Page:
Recently I wrote ("Marion Barry: ceremonial vs. real name change of a street") about the calls for naming streets in DC after recently ecased former mayor Marion Barry, saying this is a difficult issue because communities have to be concerned about what such statements say about what they value--and Marion Barry's legacy is checkered.

All the various suggestions have led Mayor Gray to form a committee to consider ideas systematically ("Committee will vet potential Marion Barry memorials, Gray says," Washington Post).

Photographer unknown.

In light of the recently released US Senate report on the post-9/11 CIA torture protocols, the Pittsburgh Post-Gazette editorializes ("Street-sign honor for Gen. Hayden should be taken down") that the City of Pittsburgh should take down the street signs renaming a stretch of North Shore Drive in honor of General Michael Hayden, a Pittsburgh native.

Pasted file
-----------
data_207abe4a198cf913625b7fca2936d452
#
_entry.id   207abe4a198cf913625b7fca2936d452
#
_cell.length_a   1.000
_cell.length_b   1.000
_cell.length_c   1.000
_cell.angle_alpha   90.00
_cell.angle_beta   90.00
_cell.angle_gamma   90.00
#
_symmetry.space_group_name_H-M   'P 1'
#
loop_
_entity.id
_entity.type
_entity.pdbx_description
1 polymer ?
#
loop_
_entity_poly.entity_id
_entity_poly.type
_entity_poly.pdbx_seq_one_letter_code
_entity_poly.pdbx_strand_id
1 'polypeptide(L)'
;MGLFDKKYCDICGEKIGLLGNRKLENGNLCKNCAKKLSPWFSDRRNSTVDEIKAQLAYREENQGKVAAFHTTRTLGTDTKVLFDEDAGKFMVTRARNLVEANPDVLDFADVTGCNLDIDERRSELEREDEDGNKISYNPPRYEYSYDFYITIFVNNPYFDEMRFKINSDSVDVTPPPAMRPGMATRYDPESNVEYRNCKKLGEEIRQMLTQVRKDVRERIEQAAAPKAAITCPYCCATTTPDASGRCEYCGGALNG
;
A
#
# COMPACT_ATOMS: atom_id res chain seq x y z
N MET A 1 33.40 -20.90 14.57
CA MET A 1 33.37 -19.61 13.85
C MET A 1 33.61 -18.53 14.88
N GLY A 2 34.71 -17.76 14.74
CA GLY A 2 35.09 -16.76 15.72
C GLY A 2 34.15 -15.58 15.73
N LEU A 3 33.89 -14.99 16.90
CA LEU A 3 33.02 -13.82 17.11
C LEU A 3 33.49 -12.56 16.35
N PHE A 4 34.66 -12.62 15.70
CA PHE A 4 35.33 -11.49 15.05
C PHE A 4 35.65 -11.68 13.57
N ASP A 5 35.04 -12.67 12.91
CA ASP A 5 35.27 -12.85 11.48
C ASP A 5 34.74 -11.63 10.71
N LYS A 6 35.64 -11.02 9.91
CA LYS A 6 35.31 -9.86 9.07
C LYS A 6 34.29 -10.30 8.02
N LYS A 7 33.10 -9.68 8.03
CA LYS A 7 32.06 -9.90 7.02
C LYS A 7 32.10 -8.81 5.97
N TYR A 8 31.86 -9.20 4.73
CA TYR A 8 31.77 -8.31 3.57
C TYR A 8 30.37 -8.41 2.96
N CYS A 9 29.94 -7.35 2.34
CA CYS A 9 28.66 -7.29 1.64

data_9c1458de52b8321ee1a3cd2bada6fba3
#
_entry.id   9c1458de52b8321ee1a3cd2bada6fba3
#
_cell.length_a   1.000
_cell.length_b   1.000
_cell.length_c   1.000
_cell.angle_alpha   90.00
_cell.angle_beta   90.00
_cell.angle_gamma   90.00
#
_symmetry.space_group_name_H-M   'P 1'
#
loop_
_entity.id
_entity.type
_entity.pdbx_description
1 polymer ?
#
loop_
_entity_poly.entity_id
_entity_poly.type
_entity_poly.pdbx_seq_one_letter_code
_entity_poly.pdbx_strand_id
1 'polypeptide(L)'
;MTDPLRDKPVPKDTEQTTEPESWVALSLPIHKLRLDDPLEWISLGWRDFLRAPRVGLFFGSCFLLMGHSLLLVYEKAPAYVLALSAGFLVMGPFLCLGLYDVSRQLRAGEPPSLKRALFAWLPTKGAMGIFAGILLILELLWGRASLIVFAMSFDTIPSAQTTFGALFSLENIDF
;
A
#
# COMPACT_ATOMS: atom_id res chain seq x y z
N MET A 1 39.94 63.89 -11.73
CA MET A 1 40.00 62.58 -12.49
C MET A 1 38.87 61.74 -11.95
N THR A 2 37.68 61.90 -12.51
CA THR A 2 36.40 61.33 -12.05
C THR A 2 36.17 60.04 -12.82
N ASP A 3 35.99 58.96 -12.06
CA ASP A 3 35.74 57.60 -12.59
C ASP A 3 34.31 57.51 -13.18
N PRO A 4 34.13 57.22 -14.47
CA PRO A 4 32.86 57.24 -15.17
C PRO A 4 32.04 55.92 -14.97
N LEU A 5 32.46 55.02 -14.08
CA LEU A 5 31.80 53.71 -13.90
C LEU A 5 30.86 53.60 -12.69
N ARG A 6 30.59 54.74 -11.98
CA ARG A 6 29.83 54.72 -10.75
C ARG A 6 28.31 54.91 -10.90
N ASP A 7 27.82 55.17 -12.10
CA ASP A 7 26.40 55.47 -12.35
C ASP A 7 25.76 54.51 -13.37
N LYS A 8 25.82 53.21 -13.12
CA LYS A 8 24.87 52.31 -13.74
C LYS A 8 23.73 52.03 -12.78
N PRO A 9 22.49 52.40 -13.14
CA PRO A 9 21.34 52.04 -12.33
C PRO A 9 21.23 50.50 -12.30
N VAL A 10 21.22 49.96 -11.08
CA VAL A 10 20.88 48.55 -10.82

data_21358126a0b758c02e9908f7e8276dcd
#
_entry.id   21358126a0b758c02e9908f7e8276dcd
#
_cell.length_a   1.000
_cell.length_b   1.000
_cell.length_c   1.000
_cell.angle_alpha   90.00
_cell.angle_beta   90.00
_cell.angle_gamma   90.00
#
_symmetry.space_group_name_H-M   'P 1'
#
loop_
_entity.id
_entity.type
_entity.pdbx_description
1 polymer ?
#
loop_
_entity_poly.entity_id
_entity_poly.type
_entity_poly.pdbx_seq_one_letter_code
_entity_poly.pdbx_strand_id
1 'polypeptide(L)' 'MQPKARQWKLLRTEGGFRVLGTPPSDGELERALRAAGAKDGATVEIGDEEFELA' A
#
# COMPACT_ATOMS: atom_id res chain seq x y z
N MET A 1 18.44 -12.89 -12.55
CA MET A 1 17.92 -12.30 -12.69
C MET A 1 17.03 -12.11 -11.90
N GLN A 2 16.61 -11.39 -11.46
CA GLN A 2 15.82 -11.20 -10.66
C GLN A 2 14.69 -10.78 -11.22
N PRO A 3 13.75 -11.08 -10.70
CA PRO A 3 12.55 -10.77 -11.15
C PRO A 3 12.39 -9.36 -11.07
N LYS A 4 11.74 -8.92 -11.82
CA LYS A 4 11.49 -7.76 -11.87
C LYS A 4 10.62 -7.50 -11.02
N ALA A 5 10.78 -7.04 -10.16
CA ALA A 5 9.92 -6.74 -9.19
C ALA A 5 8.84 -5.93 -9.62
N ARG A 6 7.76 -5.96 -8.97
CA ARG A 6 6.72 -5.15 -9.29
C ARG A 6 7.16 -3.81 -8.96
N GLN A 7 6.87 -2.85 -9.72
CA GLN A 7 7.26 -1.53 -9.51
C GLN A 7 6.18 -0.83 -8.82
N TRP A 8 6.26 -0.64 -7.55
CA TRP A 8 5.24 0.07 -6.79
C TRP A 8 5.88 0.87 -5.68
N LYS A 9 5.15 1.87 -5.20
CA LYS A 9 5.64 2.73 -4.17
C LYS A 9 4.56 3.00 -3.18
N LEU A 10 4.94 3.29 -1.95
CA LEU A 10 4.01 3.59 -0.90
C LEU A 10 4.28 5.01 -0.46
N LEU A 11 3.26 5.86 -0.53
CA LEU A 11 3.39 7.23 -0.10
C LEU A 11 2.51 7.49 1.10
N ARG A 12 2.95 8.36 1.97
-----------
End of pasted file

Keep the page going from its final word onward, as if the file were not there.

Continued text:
This has been an issue for awhile according to the 2010 article, "Residents want North Side sign honoring general removed," which makes sense because the nature of US "enhanced interrogation" techniques used on "terrorists" is not a new revelation.

 From the article:
When you next visit Heinz Field, you might notice the “Gen. Michael V. Hayden Blvd.” sign on North Shore Drive facing the Carnegie Science Center. To find out who he is, just turn to the Senate report on the Central Intelligence Agency’s detention and interrogation programs.